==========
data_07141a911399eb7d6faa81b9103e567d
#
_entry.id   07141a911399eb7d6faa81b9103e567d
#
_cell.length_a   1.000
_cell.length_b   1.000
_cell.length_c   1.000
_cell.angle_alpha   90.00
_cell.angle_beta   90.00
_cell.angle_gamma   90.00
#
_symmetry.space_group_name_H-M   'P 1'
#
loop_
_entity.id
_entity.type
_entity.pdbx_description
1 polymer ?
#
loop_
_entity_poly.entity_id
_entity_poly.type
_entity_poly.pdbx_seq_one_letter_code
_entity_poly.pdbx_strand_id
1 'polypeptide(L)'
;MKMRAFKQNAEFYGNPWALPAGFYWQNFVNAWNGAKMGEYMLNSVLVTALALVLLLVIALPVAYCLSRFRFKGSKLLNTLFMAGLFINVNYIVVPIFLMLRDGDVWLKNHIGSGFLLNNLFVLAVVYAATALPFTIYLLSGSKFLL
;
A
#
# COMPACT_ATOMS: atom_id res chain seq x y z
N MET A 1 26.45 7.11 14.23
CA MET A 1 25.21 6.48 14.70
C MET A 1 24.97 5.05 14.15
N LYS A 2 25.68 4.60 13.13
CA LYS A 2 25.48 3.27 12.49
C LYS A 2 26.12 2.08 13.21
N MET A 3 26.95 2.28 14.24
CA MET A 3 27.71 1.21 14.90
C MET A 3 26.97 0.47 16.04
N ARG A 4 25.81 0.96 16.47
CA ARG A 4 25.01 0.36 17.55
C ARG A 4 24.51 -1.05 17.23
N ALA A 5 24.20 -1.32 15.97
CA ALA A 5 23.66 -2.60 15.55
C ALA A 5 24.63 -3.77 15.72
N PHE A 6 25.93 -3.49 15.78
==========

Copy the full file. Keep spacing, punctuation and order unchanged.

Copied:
data_07141a911399eb7d6faa81b9103e567d
#
_entry.id   07141a911399eb7d6faa81b9103e567d
#
_cell.length_a   1.000
_cell.length_b   1.000
_cell.length_c   1.000
_cell.angle_alpha   90.00
_cell.angle_beta   90.00
_cell.angle_gamma   90.00
#
_symmetry.space_group_name_H-M   'P 1'
#
loop_
_entity.id
_entity.type
_entity.pdbx_description
1 polymer ?
#
loop_
_entity_poly.entity_id
_entity_poly.type
_entity_poly.pdbx_seq_one_letter_code
_entity_poly.pdbx_strand_id
1 'polypeptide(L)'
;MKMRAFKQNAEFYGNPWALPAGFYWQNFVNAWNGAKMGEYMLNSVLVTALALVLLLVIALPVAYCLSRFRFKGSKLLNTLFMAGLFINVNYIVVPIFLMLRDGDVWLKNHIGSGFLLNNLFVLAVVYAATALPFTIYLLSGSKFLL
;
A
#
# COMPACT_ATOMS: atom_id res chain seq x y z
N MET A 1 26.45 7.11 14.23
CA MET A 1 25.21 6.48 14.70
C MET A 1 24.97 5.05 14.15
N LYS A 2 25.68 4.60 13.13
CA LYS A 2 25.48 3.27 12.49
C LYS A 2 26.12 2.08 13.21
N MET A 3 26.95 2.28 14.24
CA MET A 3 27.71 1.21 14.90
C MET A 3 26.97 0.47 16.04
N ARG A 4 25.81 0.96 16.47
CA ARG A 4 25.01 0.36 17.55
C ARG A 4 24.51 -1.05 17.23
N ALA A 5 24.20 -1.32 15.97
CA ALA A 5 23.66 -2.60 15.55
C ALA A 5 24.63 -3.77 15.72
N PHE A 6 25.93 -3.49 15.78